The good news for us in today’s Gospel is that Jesus tells us he understands this and he gives us some insight into how it is that he is different than us, that God does not hold onto or get caught up in anything that has gone before the very moment we are in.  Jesus tells the disciples to go out into the countryside to do what they do, to be who they are, without trying to plan for the usual way of being greeted, bringing only what they need to do the work they are given to do, to be who they are.  They are not to try to plan for every eventuality or to meet their own needs.  No food.  No money.  Only one tunic.  Wear your sandals, which, among other things, would make shaking the dirt off your feet much easier.  And, while we often hear “testimony against them” as punitive, I’m not so sure we can assume that.  It may be an indication of the reality that we are not always ready or able to meet God where we are. God gives us opportunity after opportunity to invite God into our hearts and lives, though God also gives us the free will to decide to forego the invitation.

The Scriptures tell us in at least a few ways that every day with God, every moment with God, is a new one.  God knows us fully and completely, God knit us in the womb, God knows us better than we know ourselves.  It’s frightening, I know, and yet God invites us to move deeper into God’s heart without any desire to hold onto the ways we’ve been unfaithful, the things we’ve done wrong, or, I suppose, even the things we’ve done well or faithfully.  What God wants is for us to want to be in relationship with God, and for us to leave behind any of the baggage we carry so that the journey brings us closer to the realization of God’s dream.  God wants us to recognize Jesus’ authority, Jesus’ love, Jesus’ mercy, compassion, and hope.  God wants us to recognize the power of the Holy Spirit working in and through us to bring about peace and the reconciliation of all people to each other and to God.  God wants to be invited in, to be welcomed in our hearts and lives.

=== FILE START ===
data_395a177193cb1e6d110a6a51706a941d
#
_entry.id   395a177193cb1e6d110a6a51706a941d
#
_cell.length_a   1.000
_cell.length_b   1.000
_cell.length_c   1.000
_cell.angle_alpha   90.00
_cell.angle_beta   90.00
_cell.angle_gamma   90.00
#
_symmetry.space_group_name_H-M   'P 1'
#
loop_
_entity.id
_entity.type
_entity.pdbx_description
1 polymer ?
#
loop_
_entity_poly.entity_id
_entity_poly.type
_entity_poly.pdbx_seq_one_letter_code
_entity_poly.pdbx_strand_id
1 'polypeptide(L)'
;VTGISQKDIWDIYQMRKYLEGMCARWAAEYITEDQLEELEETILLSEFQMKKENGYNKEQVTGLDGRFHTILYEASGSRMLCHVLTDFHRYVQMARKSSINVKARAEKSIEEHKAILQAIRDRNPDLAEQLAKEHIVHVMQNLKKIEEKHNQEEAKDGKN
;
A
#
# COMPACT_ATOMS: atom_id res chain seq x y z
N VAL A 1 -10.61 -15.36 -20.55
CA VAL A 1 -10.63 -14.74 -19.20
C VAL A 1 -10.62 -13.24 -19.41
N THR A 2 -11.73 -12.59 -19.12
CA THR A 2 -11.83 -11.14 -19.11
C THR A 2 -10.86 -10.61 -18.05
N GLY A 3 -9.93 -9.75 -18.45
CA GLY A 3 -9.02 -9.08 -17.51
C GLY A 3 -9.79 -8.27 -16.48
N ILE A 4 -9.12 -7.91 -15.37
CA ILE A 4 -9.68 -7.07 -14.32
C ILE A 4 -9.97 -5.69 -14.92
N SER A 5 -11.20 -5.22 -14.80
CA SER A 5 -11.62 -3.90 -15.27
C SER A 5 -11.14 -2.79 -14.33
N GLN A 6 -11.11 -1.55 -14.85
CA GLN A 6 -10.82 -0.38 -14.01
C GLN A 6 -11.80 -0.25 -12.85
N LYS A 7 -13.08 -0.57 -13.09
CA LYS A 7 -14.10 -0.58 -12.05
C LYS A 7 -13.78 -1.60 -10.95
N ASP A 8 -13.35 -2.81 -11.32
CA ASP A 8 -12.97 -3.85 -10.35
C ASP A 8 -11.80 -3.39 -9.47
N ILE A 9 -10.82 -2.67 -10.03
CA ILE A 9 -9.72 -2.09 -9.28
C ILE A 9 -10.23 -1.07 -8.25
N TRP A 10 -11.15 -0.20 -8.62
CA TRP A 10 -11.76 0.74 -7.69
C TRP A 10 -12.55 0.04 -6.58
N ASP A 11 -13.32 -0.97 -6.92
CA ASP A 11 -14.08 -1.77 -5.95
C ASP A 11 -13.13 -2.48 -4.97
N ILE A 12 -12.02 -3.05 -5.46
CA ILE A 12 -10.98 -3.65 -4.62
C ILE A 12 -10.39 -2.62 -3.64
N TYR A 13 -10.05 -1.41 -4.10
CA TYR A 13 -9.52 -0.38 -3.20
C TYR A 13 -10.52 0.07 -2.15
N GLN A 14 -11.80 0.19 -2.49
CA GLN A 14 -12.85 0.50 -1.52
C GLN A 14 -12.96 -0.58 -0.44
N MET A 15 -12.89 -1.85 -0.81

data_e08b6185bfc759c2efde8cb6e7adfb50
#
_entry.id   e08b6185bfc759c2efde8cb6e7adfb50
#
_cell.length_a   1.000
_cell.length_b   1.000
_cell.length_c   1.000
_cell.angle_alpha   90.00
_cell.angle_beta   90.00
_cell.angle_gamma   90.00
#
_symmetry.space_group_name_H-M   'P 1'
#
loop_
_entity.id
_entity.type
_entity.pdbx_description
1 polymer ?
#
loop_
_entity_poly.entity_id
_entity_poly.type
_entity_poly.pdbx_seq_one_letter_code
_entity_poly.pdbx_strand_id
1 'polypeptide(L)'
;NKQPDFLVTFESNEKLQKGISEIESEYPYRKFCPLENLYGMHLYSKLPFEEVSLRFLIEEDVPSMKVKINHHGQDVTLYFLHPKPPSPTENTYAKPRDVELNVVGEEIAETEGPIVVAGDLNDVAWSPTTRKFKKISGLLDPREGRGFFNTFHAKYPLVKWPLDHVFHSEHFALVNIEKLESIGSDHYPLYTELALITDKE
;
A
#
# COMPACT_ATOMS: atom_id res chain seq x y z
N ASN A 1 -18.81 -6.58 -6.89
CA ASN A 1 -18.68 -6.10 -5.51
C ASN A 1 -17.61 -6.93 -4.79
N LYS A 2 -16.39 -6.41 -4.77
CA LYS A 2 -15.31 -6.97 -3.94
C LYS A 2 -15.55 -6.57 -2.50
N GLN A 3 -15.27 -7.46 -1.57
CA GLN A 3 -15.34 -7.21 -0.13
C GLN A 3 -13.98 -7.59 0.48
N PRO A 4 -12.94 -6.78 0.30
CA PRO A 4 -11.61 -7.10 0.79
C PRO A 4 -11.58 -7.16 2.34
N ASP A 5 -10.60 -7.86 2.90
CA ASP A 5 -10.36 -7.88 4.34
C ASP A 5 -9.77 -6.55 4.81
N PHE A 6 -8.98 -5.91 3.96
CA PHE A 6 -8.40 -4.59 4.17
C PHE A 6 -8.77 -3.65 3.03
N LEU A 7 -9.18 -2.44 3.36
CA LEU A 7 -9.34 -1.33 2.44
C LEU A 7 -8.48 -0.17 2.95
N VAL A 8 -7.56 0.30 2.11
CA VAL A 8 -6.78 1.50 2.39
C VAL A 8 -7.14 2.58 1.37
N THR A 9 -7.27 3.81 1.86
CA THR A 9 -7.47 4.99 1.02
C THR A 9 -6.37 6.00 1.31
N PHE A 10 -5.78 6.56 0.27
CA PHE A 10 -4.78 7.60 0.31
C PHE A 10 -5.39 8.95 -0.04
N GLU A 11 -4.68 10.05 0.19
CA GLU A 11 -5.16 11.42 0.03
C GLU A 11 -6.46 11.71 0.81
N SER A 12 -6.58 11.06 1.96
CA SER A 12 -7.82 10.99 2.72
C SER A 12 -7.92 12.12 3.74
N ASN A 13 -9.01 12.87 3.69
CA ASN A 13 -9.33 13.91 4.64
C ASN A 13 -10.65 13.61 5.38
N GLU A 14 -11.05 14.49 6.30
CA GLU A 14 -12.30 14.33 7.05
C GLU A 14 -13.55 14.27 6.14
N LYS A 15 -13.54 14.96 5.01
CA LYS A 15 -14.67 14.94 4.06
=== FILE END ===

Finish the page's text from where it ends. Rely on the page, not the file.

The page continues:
Healing one and all

This is the sermon I preached last week, though perhaps I should say, “This is more or less the sermon I preached last week,” because I preach from the aisle without a manuscript or notes.  You can find the lectionary here.  We used Track 2 with Lamentations.

I’ll admit:  I love the miracle stories in the Gospel.  They tell us so much about who and whose we are.  Even more than that, they tell us so much about the nature of God and God’s commitment to God’s creation.  These stories tell us about God’s dream for the world.

And I’ll confess: as pastor and chaplain, I’m not always so sure about the stories of miraculous healing.  Those stories invariably raise questions of why some people are healed and others are not.  They raise questions about why the prayers of some seem to be answered so fully and completely, while the prayers of others seem to fall on deaf ears.

This week, as I was reading and praying with today’s lectionary, and talking about it with a friend, I wondered if it’s possible that we are missing the point of the healing stories, at least some of the time.  What if they are less about the healing of the physical ailment and more about God’s answering prayers we don’t even know we have, giving us something we may not even know we need?

Today’s Gospel, with the two seemingly unrelated healing stories, is a good example of the questions that occurred to me in my prayer and reflection.  I share with you now what I think today’s Gospel really is about:

  1. God looking beyond what we think we need and responding to the needs we don’t know we have; and
  2. God reminding us of the need to have faith even when it seems we have come to the end of the road.

And, to top it all off, God does that by acting in ways that are unexpected or, even, as some might say, “not right.”

Let me tell you what I mean…

At the beginning of today’s Gospel we hear of Jairus’ plea to Jesus to heal his daughter.  This is happening after Jesus and the disciples have crossed the Sea of Galilee in the midst of a raging storm, the story of Jesus’ calming the seas and stilling the winds from last week’s Gospel.  Jesus and the disciples get to the shore to be greeted by a crowd of people, Jairus among them.  Jesus hears his plea and together they head off toward Jairus’ house.  Given Jairus’ position in the community, as a leader in the synagogue, I’m pretty sure it would have surprised no one that Jesus would listen to him and attend to his needs.  Jairus is a man with authority and stature in the community, likely used to making requests and having people respond in the ways he asks.